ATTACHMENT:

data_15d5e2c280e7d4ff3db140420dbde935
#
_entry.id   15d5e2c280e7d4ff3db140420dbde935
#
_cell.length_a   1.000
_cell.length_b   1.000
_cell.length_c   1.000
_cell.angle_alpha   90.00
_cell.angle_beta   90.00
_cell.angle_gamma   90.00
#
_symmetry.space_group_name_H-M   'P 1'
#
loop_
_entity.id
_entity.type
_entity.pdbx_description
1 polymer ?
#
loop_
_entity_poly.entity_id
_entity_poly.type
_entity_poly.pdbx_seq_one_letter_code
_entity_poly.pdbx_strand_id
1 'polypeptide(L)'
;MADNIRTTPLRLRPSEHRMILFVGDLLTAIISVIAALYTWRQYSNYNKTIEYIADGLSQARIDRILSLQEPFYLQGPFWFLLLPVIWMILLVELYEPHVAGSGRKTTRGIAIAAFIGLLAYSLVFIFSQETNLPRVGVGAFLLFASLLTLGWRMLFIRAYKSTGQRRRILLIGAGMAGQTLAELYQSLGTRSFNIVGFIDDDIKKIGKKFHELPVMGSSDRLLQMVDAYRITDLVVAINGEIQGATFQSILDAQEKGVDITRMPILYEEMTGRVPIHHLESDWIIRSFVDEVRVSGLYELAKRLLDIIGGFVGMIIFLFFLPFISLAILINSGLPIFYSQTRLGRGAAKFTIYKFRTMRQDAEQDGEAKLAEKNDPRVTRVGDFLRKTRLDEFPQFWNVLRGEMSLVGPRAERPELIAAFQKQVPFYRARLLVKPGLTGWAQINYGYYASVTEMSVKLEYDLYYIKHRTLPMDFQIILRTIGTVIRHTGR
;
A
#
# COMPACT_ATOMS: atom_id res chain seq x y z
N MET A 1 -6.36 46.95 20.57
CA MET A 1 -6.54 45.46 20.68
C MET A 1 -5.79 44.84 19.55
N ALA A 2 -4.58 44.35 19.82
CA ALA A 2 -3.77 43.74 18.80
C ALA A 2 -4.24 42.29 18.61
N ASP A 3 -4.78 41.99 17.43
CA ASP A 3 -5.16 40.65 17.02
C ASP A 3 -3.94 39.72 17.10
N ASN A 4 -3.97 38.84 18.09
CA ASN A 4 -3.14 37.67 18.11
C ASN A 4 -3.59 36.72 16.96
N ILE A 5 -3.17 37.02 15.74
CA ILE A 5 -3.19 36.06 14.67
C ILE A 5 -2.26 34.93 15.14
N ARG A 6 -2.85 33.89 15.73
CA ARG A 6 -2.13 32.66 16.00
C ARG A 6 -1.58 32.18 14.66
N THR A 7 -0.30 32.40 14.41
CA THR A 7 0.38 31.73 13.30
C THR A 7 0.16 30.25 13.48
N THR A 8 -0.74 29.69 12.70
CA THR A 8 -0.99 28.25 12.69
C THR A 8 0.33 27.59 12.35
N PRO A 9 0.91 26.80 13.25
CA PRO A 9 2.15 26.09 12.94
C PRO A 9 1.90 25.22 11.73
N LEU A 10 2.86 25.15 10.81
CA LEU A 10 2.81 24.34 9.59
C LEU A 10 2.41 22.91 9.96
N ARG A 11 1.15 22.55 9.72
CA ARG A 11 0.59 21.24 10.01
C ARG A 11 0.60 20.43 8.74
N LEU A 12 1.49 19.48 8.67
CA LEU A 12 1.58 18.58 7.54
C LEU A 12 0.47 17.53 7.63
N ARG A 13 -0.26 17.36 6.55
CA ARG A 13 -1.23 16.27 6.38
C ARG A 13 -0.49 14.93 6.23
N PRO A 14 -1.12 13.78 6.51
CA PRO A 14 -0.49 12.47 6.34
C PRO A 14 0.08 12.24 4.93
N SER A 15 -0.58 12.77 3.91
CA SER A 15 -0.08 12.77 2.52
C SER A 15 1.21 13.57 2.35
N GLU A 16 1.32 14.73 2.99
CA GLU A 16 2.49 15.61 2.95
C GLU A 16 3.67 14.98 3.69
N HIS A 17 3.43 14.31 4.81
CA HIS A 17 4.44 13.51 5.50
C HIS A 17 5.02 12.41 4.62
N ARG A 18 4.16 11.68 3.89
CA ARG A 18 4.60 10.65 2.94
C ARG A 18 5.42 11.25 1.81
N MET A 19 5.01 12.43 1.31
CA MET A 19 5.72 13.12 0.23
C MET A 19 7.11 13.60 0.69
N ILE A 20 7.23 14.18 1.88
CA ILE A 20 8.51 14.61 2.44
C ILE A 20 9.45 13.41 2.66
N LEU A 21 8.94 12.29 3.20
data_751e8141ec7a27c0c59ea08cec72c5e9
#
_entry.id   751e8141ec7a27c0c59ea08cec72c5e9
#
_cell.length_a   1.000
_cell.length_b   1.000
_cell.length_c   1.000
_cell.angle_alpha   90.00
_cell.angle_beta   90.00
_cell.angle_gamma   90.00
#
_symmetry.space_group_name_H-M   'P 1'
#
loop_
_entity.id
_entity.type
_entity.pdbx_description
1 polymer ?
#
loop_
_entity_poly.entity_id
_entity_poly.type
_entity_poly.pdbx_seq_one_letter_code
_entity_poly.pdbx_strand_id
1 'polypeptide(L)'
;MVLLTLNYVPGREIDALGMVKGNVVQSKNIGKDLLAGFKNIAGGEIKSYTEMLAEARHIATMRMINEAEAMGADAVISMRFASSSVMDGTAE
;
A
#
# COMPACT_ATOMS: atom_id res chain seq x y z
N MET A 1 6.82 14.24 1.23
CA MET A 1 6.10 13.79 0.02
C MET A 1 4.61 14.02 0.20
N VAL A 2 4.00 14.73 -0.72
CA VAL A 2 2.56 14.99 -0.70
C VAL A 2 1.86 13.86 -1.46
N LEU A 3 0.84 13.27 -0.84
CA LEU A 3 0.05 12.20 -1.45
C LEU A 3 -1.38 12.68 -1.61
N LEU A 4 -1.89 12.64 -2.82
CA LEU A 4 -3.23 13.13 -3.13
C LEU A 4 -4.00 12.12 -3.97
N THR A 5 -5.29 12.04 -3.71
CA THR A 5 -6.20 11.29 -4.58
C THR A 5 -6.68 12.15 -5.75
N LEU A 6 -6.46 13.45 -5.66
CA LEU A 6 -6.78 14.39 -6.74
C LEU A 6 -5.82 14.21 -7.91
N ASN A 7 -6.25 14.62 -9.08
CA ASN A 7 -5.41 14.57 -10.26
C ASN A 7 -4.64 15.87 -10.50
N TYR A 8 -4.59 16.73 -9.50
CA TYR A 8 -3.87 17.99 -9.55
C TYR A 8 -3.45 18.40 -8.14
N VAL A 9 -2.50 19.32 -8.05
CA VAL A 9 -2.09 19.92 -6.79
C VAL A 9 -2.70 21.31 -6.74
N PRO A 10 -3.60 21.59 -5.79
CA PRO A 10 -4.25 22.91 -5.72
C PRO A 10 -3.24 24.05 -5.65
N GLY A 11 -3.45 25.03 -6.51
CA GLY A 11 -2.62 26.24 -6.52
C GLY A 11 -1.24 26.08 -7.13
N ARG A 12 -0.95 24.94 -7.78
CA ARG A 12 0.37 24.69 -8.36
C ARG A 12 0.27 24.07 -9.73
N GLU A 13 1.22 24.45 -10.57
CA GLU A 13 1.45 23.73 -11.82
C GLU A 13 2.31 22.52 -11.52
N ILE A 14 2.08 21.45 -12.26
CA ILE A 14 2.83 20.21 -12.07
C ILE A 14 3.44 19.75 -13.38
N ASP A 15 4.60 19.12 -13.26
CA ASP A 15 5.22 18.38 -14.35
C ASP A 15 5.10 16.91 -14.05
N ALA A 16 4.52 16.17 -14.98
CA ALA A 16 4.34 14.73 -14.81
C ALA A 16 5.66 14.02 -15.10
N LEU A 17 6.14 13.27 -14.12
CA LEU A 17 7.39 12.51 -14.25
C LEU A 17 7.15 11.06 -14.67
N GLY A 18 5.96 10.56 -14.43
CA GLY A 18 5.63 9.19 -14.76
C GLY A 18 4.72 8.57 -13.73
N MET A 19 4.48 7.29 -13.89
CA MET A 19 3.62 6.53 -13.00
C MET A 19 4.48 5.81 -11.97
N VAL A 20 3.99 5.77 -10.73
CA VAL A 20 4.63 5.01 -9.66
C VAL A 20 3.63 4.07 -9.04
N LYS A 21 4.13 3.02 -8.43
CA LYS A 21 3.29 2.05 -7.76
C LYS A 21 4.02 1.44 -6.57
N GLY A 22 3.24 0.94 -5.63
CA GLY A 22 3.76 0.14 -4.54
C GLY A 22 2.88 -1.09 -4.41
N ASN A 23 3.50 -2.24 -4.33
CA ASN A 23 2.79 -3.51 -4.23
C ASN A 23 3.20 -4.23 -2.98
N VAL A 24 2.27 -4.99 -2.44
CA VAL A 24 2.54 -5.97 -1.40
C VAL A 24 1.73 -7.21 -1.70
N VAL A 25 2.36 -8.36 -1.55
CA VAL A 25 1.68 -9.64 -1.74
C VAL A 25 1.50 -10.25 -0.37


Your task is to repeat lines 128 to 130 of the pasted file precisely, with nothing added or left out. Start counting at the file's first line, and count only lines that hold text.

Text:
N LEU A 3 0.84 13.27 -0.84
CA LEU A 3 0.05 12.20 -1.45
C LEU A 3 -1.38 12.68 -1.61